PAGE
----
He came really close, apparently used to the presence of camera-clicking tourists. Aren’t you glad I had that f-stop cranked down to 7.1; by the sharpness of detail in the ground, I can see I only had about a 3 inch depth-of-field, and even then he was close enough to me that his tail is out of focus.
It’s always fun to see other wildlife. This chipmunk reclined in a small Rocky Mountain Maple tree and stuffed his cheeks with its seeds. And speaking of a tail out of focus, I can tell I need a lot more practice with setting the f-stop on the fly.
After Ouray, we visited Black Canyon of the Gunnison, one of the longest, steepest, and deepest canyons in North America. I was eager to see the swifts, which are common hunters in that canyon; the great crevasse provides plenty of room for their swooping and swirling flight patterns.
I had not appreciated the difficulty of focusing on a small bird zooming past a rock face at 50-100 miles per hour; my camera’s autofocus kept latching onto the looming cliff, leaving the bird a soft smudge. But I persevered…
…and I finally got him! This is a White-throated Swift, Aeronautes saxatalis, flying through the Black Canyon of the Gunnison, Colorado. Don’t you love that Latin name, Aeronautes; these birds certainly deserve the title for their flying prowess.
It was easier to catch them overhead with no competing background, and fortunately they flew by continuously. Swifts have tiny feet, which are only suitable for clinging to vertical surfaces; they spend their entire day in the air, landing only to sleep at night. Eating, bathing, grooming, mating, all are done on the wing.
These swift shots are technically poor, but they represent a small victory for me. I’ve been practicing a trick for quickly focusing on flying birds.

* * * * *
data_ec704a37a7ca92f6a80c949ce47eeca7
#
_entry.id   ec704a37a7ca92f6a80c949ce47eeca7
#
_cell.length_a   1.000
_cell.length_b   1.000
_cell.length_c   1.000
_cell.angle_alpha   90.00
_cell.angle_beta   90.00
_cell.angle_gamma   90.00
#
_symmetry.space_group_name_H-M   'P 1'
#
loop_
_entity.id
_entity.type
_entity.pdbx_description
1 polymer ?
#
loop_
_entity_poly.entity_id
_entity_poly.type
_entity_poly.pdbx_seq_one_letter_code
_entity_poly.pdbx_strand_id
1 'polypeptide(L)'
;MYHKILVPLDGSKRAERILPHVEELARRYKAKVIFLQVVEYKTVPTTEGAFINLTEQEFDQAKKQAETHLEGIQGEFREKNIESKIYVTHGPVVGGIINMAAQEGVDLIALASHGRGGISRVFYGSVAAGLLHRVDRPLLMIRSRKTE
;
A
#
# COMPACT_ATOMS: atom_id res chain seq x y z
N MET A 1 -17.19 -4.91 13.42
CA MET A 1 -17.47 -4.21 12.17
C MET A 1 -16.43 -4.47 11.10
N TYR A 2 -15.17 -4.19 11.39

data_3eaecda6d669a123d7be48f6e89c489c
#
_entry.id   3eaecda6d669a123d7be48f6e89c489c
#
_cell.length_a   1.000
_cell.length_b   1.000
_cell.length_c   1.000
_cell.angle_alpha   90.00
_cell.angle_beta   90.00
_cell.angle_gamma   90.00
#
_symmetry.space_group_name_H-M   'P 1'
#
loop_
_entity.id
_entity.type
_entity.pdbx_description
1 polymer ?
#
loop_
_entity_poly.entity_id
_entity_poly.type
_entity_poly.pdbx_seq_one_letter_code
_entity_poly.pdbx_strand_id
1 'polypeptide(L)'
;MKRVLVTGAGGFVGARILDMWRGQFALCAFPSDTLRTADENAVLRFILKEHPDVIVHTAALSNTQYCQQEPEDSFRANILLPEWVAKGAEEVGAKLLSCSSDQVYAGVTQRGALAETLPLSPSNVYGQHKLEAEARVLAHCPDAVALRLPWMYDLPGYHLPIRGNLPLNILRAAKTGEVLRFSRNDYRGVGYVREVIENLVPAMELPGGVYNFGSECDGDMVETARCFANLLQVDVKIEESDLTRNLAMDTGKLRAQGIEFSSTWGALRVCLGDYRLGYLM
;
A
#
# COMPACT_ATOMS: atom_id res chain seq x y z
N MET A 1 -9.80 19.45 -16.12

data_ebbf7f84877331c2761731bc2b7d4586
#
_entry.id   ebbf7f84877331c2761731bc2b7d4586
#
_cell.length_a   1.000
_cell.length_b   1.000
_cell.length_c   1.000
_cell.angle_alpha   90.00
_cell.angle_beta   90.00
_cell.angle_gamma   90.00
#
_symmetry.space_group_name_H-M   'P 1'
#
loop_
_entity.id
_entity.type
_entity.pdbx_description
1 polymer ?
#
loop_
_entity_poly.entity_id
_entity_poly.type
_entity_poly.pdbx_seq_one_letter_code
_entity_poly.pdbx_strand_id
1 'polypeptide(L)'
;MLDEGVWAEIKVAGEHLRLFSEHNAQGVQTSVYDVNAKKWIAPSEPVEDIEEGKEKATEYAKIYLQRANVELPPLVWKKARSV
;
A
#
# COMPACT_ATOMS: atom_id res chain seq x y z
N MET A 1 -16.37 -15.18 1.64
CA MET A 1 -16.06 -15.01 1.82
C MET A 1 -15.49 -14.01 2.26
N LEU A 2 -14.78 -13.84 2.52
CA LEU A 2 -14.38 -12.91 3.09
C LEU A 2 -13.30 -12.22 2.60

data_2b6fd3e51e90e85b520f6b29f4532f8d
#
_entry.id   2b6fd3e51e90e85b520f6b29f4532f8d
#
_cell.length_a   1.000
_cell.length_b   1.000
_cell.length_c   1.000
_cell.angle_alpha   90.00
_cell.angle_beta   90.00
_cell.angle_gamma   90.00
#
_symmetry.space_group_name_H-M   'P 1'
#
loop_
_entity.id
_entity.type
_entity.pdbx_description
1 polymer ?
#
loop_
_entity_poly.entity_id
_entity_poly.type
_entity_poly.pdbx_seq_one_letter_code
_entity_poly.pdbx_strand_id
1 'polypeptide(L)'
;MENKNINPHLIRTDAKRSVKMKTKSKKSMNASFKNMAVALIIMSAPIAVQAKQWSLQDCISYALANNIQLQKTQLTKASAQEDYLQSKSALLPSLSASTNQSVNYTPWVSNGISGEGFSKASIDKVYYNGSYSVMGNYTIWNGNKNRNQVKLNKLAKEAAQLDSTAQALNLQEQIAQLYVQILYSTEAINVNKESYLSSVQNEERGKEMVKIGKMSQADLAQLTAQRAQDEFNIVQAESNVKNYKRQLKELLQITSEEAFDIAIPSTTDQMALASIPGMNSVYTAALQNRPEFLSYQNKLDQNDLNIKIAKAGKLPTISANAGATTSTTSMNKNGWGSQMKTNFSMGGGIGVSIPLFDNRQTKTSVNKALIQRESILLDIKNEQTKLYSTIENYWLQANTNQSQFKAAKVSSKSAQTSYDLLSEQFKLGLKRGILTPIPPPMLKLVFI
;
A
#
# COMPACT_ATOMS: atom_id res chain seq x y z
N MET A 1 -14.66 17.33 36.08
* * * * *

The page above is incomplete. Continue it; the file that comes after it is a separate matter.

First, I focus on some large stationary object such as a tree or rock at approximately the same distance as I expect the birds to be flying (no easy matter in itself, when the ground drops precipitously down 2000 feet from your position). Then, when I move the lens to point at the bird, I can (and the autofocus computer can) see him well enough to follow his flight path, and quickly refine the focus, so that I can shoot.
Without this step, I often wind up after shooting a subject only 20 feet away, swinging up to catch a bird 500 feet away in the sky, resulting in seeing nothing through the lens but a uniform fuzzy blue field. The autofocus will dial in and out trying to “see” my target, but by that time, the bird has flown out of my field of view, and the shot is lost.
We had one final flyby as the sun sank towards the western horizon. This raven passed low and slow, giving me an opportunity to really appreciate him as the classic symbol of doom and destruction. Though it is difficult to tell the difference between crows and ravens, I managed to also get a silhouette shot of his definitive triangular tail as he soared away from me, so I can say this is a Common Raven, Corvus corax.
Autumn leaf colors were at their height all around us on the western side of Colorado. Aspen displayed gold and apricot, while scrub oak ranged through yellow, copper and auburn, as we closed out another gorgeous day.